Meet the Children: Bree Lena Town

Bree Town for blog

What started as a suspected strep throat ended up being much more than that for Bree Town and her family. After her mother mentioned bruises, her doctor ordered blood tests. The results were not what the family expected. Bree was diagnosed with Acute Myeloid Leukemia (AML) when she was just 8-years-old, and was ordered to check into the hospital immediately.

Treatment was not easy for Bree. She suffered from numerous infections which caused her to be in isolation for 8 months. She was in constant pain, some days it was so bad, her family wasn’t sure she would make it. Luckily, Bree proved stronger than the cancer and successfully completed treatment in November.

Bree was able to return to school in February and is thriving. Though she has to get testing done to monitor any side effects of the treatment, she is glad to be getting back to normal. This summer, she and her family have been spending their time swimming, doing arts and crafts, and enjoying time outside.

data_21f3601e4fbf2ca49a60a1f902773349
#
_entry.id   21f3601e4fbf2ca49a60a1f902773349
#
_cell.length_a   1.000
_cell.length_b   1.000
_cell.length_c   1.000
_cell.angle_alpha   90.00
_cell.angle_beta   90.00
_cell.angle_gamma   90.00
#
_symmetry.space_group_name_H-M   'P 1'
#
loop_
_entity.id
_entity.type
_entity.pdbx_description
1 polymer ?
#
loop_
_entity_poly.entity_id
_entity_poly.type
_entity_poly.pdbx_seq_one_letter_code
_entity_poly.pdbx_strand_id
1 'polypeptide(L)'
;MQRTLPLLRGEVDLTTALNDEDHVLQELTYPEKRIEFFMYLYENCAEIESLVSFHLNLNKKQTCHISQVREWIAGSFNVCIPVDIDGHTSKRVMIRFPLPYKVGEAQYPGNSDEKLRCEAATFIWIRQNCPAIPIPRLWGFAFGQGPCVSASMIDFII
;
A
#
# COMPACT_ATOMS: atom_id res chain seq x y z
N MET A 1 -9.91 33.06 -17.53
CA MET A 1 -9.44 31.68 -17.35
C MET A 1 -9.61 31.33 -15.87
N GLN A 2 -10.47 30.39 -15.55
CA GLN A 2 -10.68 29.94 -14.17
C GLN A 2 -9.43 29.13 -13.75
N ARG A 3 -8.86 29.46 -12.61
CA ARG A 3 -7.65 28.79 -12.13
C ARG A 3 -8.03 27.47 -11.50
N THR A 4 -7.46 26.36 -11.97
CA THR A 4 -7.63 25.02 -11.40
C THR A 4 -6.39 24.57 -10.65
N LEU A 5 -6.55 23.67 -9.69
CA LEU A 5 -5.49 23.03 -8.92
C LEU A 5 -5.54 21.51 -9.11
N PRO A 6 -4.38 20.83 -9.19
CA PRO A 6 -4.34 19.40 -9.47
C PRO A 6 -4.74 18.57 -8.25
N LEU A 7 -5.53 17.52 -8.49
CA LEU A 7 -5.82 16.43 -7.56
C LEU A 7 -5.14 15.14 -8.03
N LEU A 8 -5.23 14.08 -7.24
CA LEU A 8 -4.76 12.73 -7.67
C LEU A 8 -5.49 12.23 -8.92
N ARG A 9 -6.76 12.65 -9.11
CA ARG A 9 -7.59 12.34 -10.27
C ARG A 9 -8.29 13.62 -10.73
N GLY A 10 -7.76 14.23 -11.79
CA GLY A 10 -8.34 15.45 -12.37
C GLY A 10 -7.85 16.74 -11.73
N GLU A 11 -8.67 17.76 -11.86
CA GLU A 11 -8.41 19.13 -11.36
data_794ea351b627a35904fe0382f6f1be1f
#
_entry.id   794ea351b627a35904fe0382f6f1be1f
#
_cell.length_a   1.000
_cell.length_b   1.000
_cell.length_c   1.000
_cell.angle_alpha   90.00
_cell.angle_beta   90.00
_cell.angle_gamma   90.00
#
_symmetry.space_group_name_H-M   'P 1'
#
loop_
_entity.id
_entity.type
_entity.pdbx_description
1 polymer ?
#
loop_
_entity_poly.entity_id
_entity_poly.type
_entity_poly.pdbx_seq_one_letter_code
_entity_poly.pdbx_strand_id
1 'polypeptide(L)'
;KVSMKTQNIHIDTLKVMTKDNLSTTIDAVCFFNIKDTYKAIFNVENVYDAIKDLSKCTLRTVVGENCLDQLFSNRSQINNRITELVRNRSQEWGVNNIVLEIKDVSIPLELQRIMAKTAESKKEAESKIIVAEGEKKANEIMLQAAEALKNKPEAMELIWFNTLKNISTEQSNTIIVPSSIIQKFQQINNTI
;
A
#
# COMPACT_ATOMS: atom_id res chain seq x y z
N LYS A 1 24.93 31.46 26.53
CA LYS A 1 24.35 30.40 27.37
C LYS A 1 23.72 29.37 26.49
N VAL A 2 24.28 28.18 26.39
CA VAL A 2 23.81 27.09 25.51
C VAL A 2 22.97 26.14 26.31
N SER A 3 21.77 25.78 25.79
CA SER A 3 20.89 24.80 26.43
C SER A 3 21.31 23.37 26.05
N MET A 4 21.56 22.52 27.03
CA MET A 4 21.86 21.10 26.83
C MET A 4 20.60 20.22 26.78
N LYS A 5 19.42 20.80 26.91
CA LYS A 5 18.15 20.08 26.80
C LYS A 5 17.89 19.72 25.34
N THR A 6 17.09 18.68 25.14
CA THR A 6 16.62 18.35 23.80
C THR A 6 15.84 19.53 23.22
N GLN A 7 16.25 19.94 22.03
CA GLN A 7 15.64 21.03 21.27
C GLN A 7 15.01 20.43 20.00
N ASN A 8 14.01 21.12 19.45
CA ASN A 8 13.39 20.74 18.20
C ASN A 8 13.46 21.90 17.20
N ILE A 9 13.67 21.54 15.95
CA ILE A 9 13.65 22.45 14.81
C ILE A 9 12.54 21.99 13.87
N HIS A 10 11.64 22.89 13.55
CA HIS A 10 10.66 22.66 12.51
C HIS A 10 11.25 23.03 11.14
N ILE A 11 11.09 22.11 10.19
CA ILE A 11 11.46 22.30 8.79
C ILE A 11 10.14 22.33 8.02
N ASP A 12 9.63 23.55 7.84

To meet more amazing children who are battling cancer, use this link.

Child Life Specialist Webinar Offered

Are you a Child Life Specialist Looking for Additional Resources?

CureSearch for Children’s Cancer is pleased to provide a series of webinars for Child Life Specialists, made possible by a grant from Ronald McDonald House Charities. The last webinar in the series will take place on October 23 and will include information on pain management and palliative care.

Effectively using Pain Management and Palliative Care in Children’s Cancer Treatment
October 23, 2013
Techniques to address treatment anxiety, introduce pain management, and incorporate alternative methods of pain management

Pain management and palliative care are an essential part of the treatment process for most children’s cancer patients. In this webinar, experts will discuss distraction techniques for managing pain, the physiological responses in the body that cause pain, how to approach procedure anxiety, talking with parents about pain management and palliative care, and how alternative methods of pain management can be incorporated into a treatment plan. A guideline for care will also be presented that will ensure that the entire medical team is involved in a patient’s pain management and palliative care plan.